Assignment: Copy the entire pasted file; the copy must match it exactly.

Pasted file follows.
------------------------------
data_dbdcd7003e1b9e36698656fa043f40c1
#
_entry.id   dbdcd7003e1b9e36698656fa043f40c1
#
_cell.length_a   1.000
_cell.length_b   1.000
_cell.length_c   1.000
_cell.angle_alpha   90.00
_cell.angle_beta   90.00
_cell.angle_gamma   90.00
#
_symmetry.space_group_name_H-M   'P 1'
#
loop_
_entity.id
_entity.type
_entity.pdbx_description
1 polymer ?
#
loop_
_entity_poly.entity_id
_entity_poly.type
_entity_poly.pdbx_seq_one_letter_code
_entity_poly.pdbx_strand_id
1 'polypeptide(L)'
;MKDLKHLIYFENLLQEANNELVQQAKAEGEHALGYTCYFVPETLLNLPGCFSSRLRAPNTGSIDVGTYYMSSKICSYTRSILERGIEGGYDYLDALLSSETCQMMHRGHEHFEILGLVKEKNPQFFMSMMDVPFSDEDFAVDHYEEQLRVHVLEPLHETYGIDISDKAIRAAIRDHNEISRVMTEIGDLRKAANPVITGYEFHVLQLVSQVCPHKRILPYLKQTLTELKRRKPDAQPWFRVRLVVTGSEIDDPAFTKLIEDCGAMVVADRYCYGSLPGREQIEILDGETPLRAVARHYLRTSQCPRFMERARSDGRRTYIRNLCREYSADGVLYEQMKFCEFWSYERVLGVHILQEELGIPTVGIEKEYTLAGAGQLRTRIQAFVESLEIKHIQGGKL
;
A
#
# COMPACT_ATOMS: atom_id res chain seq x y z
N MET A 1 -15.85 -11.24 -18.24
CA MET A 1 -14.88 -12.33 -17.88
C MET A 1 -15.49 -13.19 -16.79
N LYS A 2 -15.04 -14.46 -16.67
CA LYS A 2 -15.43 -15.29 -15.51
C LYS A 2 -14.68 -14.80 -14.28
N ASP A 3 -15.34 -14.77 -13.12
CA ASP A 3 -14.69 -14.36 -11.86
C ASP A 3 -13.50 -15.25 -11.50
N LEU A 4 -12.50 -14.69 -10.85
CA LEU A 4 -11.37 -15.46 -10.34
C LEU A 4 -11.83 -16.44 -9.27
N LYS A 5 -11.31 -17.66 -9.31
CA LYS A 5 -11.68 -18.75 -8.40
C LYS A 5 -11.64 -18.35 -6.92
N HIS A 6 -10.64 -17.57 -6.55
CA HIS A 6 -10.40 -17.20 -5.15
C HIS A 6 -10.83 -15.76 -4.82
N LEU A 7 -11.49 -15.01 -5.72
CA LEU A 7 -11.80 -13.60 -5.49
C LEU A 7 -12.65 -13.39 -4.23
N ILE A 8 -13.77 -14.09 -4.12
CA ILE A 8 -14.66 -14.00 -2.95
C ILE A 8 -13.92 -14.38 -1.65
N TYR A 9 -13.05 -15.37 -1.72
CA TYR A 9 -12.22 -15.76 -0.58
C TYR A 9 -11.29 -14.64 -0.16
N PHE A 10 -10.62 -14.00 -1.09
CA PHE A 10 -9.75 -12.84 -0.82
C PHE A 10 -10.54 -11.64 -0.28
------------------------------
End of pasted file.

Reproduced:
data_dbdcd7003e1b9e36698656fa043f40c1
#
_entry.id   dbdcd7003e1b9e36698656fa043f40c1
#
_cell.length_a   1.000
_cell.length_b   1.000
_cell.length_c   1.000
_cell.angle_alpha   90.00
_cell.angle_beta   90.00
_cell.angle_gamma   90.00
#
_symmetry.space_group_name_H-M   'P 1'
#
loop_
_entity.id
_entity.type
_entity.pdbx_description
1 polymer ?
#
loop_
_entity_poly.entity_id
_entity_poly.type
_entity_poly.pdbx_seq_one_letter_code
_entity_poly.pdbx_strand_id
1 'polypeptide(L)'
;MKDLKHLIYFENLLQEANNELVQQAKAEGEHALGYTCYFVPETLLNLPGCFSSRLRAPNTGSIDVGTYYMSSKICSYTRSILERGIEGGYDYLDALLSSETCQMMHRGHEHFEILGLVKEKNPQFFMSMMDVPFSDEDFAVDHYEEQLRVHVLEPLHETYGIDISDKAIRAAIRDHNEISRVMTEIGDLRKAANPVITGYEFHVLQLVSQVCPHKRILPYLKQTLTELKRRKPDAQPWFRVRLVVTGSEIDDPAFTKLIEDCGAMVVADRYCYGSLPGREQIEILDGETPLRAVARHYLRTSQCPRFMERARSDGRRTYIRNLCREYSADGVLYEQMKFCEFWSYERVLGVHILQEELGIPTVGIEKEYTLAGAGQLRTRIQAFVESLEIKHIQGGKL
;
A
#
# COMPACT_ATOMS: atom_id res chain seq x y z
N MET A 1 -15.85 -11.24 -18.24
CA MET A 1 -14.88 -12.33 -17.88
C MET A 1 -15.49 -13.19 -16.79
N LYS A 2 -15.04 -14.46 -16.67
CA LYS A 2 -15.43 -15.29 -15.51
C LYS A 2 -14.68 -14.80 -14.28
N ASP A 3 -15.34 -14.77 -13.12
CA ASP A 3 -14.69 -14.36 -11.86
C ASP A 3 -13.50 -15.25 -11.50
N LEU A 4 -12.50 -14.69 -10.85
CA LEU A 4 -11.37 -15.46 -10.34
C LEU A 4 -11.83 -16.44 -9.27
N LYS A 5 -11.31 -17.66 -9.31
CA LYS A 5 -11.68 -18.75 -8.40
C LYS A 5 -11.64 -18.35 -6.92
N HIS A 6 -10.64 -17.57 -6.55
CA HIS A 6 -10.40 -17.20 -5.15
C HIS A 6 -10.83 -15.76 -4.82
N LEU A 7 -11.49 -15.01 -5.72
CA LEU A 7 -11.80 -13.60 -5.49
C LEU A 7 -12.65 -13.39 -4.23
N ILE A 8 -13.77 -14.09 -4.12
CA ILE A 8 -14.66 -14.00 -2.95
C ILE A 8 -13.92 -14.38 -1.65
N TYR A 9 -13.05 -15.37 -1.72
CA TYR A 9 -12.22 -15.76 -0.58
C TYR A 9 -11.29 -14.64 -0.16
N PHE A 10 -10.62 -14.00 -1.09
CA PHE A 10 -9.75 -12.84 -0.82
C PHE A 10 -10.54 -11.64 -0.28